• Woman says breast implant caused mysterious illness

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    Women who say their breast implants made them seriously ill will get to voice their concerns to the FDA at the end of March.

    According to the posted agenda for March 25 and 26, a committee will discuss and make recommendations about the benefits and risks of breast implants, including systematic symptoms reported in some patients.

    Lauren Caccavone got a single breast implant after doctors told her it would help correct a chest wall defect. 

    Just one month after her surgery, Caccavone started getting severe neck and chest pain. Soon, the third-grade teacher was suffering from Epstein-Barr virus and chronic fatigue. 

    “I would go to work and teach, and then I would come home and go back to bed in the afternoon. I’d wake up for my husband when he would make dinner, then go back to bed. I was not living a normal life,” Caccavone said.

    Caccavone went to several doctors and got different diagnoses, but the pain never went away.

    “It was just getting worse and worse and worse. I would get new symptoms, and then they would become permanent, nothing ever healed,” Caccavone said. “I’ve been to every type of doctor imaginable. I have a ton of medical debt from all this.”

    It wasn’t until she found the Facebook group “Healing Breast Implant Illness” that she said she realized her breast implant might be the problem. 

    “All these things that happened to me that doctors couldn’t explain… were all being described by these women. It was my story, over and over again,” Caccavone said.

    Caccavone decided to get her implant removed.

    She said most of her symptoms disappeared within days of her surgery. 

    “My face looked differently, my coloring looked better, I was just so much less swollen,” Caccavone said. “My eyes looked clear and crisp and white, no puffiness, no sick, glazed eyes.”

    Caccavone submitted written testimony to the FDA ahead of the hearing, in hopes that it will pave the way for more research into the mystery illness.


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    “It’s very personal and I was hesitant to talk about it, because it is such a private thing,” she said. “But now that the FDA is involved and having a hearing, and it could go either way and I have such a big story to tell, I feel like I needed to speak out.”

    Caccavone’s plastic surgeon, Dr. Marisa Lawrence, prepared to share her own research with the FDA.
    Last year, Lawrence began collecting data from more than 112 women who came to her with stories like Caccavone’s.

    “I looked at when the implants were placed, why the implants were placed, how many years they had them, when did their symptoms begin, what doctors have they seen,” said Lawrence.  

    The doctor said she was trying to get to the bottom of the mystery illness.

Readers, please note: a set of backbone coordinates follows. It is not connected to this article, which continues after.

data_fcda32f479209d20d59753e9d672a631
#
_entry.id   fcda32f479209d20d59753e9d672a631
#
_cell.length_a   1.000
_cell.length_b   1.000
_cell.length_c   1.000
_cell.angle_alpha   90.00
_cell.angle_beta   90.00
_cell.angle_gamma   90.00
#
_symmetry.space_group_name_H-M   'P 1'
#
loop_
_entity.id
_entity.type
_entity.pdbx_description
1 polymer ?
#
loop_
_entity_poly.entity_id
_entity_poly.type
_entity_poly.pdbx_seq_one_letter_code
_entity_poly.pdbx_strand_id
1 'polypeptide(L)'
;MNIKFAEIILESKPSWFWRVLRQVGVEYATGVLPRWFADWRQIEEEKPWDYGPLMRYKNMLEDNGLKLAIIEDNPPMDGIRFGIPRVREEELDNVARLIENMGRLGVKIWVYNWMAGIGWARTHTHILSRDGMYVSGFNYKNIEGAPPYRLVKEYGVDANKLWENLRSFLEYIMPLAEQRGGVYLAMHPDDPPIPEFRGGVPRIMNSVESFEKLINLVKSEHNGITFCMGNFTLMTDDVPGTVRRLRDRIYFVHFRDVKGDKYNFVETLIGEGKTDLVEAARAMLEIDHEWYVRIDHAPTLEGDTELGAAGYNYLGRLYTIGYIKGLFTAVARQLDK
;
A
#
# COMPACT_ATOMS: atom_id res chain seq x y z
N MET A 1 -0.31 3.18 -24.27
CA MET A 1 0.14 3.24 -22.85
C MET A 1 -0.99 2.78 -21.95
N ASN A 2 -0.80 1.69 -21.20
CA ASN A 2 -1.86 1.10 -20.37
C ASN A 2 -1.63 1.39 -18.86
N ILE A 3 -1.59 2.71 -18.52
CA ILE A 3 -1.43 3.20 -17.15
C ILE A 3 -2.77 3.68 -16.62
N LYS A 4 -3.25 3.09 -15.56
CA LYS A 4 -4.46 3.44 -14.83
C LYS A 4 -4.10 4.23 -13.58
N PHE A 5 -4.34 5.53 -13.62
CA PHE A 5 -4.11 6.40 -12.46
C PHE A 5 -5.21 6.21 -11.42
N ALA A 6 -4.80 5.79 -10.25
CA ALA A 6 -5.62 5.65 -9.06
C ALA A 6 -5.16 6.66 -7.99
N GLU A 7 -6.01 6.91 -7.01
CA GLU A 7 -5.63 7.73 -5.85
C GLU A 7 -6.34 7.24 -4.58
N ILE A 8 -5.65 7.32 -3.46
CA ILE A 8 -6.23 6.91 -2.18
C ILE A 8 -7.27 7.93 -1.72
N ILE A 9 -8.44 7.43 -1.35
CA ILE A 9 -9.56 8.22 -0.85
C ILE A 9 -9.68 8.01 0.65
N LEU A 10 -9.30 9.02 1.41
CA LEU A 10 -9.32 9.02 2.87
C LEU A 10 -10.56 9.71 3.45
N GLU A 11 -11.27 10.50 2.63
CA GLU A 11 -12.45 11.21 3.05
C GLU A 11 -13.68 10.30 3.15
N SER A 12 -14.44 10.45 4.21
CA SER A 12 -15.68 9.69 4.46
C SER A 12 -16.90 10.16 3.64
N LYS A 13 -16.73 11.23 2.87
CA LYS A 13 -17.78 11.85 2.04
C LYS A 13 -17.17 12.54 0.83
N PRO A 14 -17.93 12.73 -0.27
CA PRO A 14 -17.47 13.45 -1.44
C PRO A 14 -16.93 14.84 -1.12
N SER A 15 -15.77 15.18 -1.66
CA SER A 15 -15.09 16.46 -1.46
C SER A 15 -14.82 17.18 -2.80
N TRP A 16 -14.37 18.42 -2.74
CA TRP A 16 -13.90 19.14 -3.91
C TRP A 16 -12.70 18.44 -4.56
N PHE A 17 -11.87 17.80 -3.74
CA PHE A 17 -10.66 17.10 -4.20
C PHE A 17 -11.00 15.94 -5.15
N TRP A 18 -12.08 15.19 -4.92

“There are 40 million women in the world who have breast implants and have no symptoms. What is going on with this subgroup of patients?” asked Lawrence.

    According to Lawrence’s research, it’s not just one type of implant that’s making women sick. 

    “Silicone, saline, textured surface, smooth surface, both major manufacturers. They’re all implicated,” Lawrence said.

    The only thing her patients seemed to have in common were their stories, she said. 

    “They’re getting sick one to five years after the placement of the implants, the symptoms are nonspecific, labwork done is nondiagnostic, and we are really not sure as to what is causing this breast implant illness,” Lawrence said.

    Lawrence hoped to do genetic testing to look for predispositions for illnesses her patients may share.

    However, she said there was still a long way to go in her research.

    “One of the biggest problems we have is collecting data. It’s very, very important that we maintain a dialogue and collaboration with our patients,” Lawrence said.

    Lawrence said her research was significant because it was not backed by manufacturers. 

    “I think it makes the study more legitimate,” she said. “There shouldn’t be any bias.”

    Allergan, one of the two major breast implant manufacturers and the maker of Caccavone’s implant, stood by the safety of their product.

    In a statement, the company said: 

    “The safety profile of Allergan’s breast implants is supported by extensive pre-clinical device testing, more than a decade of U.S. and European clinical use as well as a large number of peer-reviewed and published studies.

    Patient safety and product quality are Allergan’s highest priorities. We are committed to strict adherence to all regulatory requirements, to the most rigorous scientific evidence and to the highest industry standards for our products. The FDA has continuously evaluated the use of breast implants in patients, including monitoring adverse event reports, reviewing post-approval studies and available scientific literature, and communicating clearly to physicians and patients when new information has become available.”

    Mentor, the other major implant manufacturer, had not responded to a Channel 2 Action News request for comment at the time of publishing. 

    Channel 2 Action News will follow the FDA panel March 25 and 26. Please check back for updates.

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